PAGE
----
[Samba] Best way to upgrade domain from control by 2.2.5 PDC to control by 3.0.20b PDC

Kevin samba at gnosys.biz
Fri Nov 25 15:55:42 GMT 2005

Hi Folks-

I'll start by saying thanks to all the people who have made samba and
shared it as open source software.  Samba is truly an amazing suite of

I have a small domain of less than 10 clients which is currently being
controlled with a Samba 2.2.5 PDC running on a Compaq x86 server with a
very old Suse Linux 8.1 OS.

Since setting up this Compaq server, my preferred distribution has
changed from Suse to Gentoo and my ultimate goal is to upgrade the OS on
the Compaq server to Gentoo.  Perhaps the biggest reason for the change
in preference is the difficulty I've found in upgrading any rpm-based
distribution.  Because I've tried it so many times and lost days or
weeks of time in the process, I don't think I even want to try a direct
upgrade of the samba-2.2.5-80 rpm on this Suse 8.1 OS, but I thought
that I would instead, install a new server on the network with the
Gentoo distribution and all of the latest software in Gentoo portage.
With that in place, I figured I would slowly migrate the services
currently being provided by the Compaq server to the new server.  Since
the PDC and other samba services are the most mission-critical
components of the network, the biggest step in the process seems like it
will be getting the new server set up to do all of the PDC and other
functions of the old Compaq server.  One important aspect of the
migration is that I'd ultimately like to end up using ldap as the
backend database.

It seems to me that there are at least two ways to go about performing
this migration step:

1) make the new server a PDC with the ldap backend; once running, and
all other services are unloaded onto the new server, take the Compaq
server offline and upgrade it to Gentoo, maybe making it a BDC (or not
using a BDC at all).

2) make the new server a BDC (not sure if I would have a choice in the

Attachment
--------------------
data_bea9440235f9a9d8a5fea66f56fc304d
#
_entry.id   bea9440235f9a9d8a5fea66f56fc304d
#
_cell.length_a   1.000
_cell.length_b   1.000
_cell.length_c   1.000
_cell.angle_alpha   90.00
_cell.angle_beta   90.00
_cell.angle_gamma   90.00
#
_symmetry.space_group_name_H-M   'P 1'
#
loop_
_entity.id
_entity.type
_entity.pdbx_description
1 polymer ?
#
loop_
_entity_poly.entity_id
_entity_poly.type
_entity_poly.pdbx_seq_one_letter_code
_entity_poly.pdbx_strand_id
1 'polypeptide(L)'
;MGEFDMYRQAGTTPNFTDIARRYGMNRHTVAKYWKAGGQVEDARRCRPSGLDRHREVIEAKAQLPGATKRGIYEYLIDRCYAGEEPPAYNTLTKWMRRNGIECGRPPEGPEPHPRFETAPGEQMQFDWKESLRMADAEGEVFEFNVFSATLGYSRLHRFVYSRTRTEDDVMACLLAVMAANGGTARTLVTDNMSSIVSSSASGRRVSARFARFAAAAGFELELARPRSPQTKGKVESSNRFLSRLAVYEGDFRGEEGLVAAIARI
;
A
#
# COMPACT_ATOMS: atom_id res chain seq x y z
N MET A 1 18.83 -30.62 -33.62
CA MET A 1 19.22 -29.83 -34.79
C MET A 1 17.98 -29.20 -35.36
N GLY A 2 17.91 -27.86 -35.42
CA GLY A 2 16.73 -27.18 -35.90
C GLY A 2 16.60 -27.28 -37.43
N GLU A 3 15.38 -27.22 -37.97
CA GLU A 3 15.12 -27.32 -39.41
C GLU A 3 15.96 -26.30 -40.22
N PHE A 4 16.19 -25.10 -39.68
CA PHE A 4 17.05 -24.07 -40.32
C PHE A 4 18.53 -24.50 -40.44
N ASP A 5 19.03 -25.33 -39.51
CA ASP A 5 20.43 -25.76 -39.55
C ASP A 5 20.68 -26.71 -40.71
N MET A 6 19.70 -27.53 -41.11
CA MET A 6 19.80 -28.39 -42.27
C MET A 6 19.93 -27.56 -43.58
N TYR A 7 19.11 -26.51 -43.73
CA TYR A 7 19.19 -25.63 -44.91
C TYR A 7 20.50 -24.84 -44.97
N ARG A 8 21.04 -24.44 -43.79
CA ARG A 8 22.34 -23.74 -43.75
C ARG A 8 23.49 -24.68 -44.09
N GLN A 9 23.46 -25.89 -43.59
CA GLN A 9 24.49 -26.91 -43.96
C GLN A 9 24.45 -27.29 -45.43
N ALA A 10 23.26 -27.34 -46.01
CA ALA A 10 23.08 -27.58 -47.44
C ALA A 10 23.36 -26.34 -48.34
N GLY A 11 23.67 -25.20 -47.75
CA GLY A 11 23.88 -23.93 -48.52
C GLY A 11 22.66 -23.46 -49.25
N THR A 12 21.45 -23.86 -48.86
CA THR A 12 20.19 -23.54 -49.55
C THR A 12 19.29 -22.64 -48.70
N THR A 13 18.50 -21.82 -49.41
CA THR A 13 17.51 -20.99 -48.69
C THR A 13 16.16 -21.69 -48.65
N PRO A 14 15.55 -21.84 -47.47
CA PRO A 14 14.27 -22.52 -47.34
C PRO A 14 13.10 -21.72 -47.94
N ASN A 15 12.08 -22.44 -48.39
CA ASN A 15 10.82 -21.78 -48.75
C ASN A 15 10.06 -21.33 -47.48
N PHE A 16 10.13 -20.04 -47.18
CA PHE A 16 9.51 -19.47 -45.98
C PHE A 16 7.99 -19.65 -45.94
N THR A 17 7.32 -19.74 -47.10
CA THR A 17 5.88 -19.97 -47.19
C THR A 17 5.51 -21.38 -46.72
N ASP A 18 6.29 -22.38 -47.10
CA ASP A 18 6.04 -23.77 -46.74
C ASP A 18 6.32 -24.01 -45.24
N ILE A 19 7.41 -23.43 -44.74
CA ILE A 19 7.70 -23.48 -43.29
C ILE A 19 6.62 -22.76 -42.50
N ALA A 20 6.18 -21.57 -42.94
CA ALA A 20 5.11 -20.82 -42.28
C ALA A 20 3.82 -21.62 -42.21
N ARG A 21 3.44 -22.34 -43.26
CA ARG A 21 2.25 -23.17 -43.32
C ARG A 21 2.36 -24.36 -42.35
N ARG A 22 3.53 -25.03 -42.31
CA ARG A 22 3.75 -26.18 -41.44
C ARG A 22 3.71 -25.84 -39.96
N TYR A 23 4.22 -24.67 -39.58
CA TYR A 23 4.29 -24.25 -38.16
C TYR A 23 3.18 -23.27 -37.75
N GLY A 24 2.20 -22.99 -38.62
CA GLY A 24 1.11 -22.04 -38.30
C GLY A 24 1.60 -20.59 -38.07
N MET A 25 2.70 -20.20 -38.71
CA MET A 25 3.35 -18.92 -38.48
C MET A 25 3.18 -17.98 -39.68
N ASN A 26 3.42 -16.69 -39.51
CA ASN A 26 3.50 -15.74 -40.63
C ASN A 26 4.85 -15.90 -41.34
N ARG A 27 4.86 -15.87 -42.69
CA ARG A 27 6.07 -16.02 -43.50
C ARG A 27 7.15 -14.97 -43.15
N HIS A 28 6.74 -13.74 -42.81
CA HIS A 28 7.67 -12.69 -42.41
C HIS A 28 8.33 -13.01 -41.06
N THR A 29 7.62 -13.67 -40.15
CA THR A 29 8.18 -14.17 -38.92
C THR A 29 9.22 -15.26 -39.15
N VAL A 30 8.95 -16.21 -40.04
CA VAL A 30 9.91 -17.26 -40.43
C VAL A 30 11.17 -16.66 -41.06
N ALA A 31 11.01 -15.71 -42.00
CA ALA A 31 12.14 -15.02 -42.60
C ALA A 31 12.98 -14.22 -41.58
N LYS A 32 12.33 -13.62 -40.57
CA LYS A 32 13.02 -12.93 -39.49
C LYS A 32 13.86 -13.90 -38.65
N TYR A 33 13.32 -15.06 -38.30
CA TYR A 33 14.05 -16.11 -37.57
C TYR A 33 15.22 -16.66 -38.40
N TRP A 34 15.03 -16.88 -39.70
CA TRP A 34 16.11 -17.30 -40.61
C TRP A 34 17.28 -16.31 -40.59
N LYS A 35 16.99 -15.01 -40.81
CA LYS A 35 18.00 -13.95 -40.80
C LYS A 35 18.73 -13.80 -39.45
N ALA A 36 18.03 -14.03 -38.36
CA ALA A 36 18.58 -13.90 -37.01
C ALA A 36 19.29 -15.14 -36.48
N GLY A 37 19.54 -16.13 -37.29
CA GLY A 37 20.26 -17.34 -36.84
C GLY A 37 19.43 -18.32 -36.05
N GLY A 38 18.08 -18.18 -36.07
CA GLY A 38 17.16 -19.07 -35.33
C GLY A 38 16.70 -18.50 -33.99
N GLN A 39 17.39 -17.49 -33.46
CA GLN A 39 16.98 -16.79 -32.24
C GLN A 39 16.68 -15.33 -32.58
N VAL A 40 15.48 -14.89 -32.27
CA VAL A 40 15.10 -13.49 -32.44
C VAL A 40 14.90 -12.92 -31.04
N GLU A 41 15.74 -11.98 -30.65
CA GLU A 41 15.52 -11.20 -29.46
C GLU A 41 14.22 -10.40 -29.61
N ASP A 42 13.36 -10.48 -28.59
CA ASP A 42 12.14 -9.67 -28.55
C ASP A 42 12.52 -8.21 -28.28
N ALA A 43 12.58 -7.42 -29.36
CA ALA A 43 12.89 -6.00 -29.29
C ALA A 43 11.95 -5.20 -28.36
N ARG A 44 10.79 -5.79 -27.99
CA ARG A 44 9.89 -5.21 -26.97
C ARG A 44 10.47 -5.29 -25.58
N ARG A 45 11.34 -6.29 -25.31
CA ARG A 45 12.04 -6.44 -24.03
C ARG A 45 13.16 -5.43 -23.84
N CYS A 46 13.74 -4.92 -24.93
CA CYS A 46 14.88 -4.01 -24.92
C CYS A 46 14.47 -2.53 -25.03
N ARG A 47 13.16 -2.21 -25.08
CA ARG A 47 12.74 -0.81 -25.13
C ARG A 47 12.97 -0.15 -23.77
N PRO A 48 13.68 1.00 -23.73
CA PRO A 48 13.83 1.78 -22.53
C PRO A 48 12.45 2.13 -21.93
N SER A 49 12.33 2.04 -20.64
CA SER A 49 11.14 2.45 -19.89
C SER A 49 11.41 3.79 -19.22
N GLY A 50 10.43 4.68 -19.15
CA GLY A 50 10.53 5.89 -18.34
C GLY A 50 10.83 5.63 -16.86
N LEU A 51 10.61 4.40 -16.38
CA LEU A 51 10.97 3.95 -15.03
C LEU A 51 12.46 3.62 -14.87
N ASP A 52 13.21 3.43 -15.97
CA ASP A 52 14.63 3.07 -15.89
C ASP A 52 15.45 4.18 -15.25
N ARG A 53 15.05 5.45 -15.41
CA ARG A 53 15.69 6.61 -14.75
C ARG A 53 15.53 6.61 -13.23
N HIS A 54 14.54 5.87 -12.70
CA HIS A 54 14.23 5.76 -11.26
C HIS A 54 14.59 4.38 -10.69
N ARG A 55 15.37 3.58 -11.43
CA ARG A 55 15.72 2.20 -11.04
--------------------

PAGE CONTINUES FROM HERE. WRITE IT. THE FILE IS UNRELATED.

backend here) to the old PDC, then upgrade the old Compaq server from
Suse 8.1 to Gentoo, and restore it as the PDC for the domain after
upgrading the whole OS and samba to the latest release

My first question for the list is: which one of these methods is likely
to be least problematic and least time-consuming?

My other questions are:

a) Any problems with a samba-3.x BDC backing up a samba 2.2.5 PDC?

b) If I go with method 2 above, am I right in thinking that I'd have to
stay with the smbpasswd backend for the BDC (which is what the PDC
uses)?  This would only be a very temporary arrangement; I realize that
it's discouraged in the docs.  If not, and if ldap could be the backend
for the BDC somehow, then how would I accomplish this?

c) If I go with method 1 above (seems like it might be easier to me
right now), what are the key files that need to come over from the old
server to the new server?  I realize that the contents of (at least some
of, and maybe all of) these files would probably need to be revised
somehow (maybe putting them in the LDAP Directory), but what information
must be preserved from the old machine to make sure that I don't have to
go around to all of the clients and add them to a new domain?

d) I'd obviously like for it to be a seamless transition as far as the
clients go and the fact that the two servers will have different IP
addresses is a concern there.  And if I go with method 2, will the
clients need any reconfiguration to use the BDC for login (until the
Compaq server can be upgraded to Gentoo and be back in business as the PDC)?

e) Relating to the set of questions in (c), if I have an existing
openldap-v2.2.27 server running with a few LDAP Directories (with a
domain/contact sort of schema built from LDAP fields in existing schemas
like inetperson and courierimap and a few others) in it on a third
server, would it be possible to use one of the existing Directories as
the ldap backend authentication source for the new samba server or would
I need to create a new Directory with a "samba-only" schema to be the
ldap backend?

Thanks for any replies.


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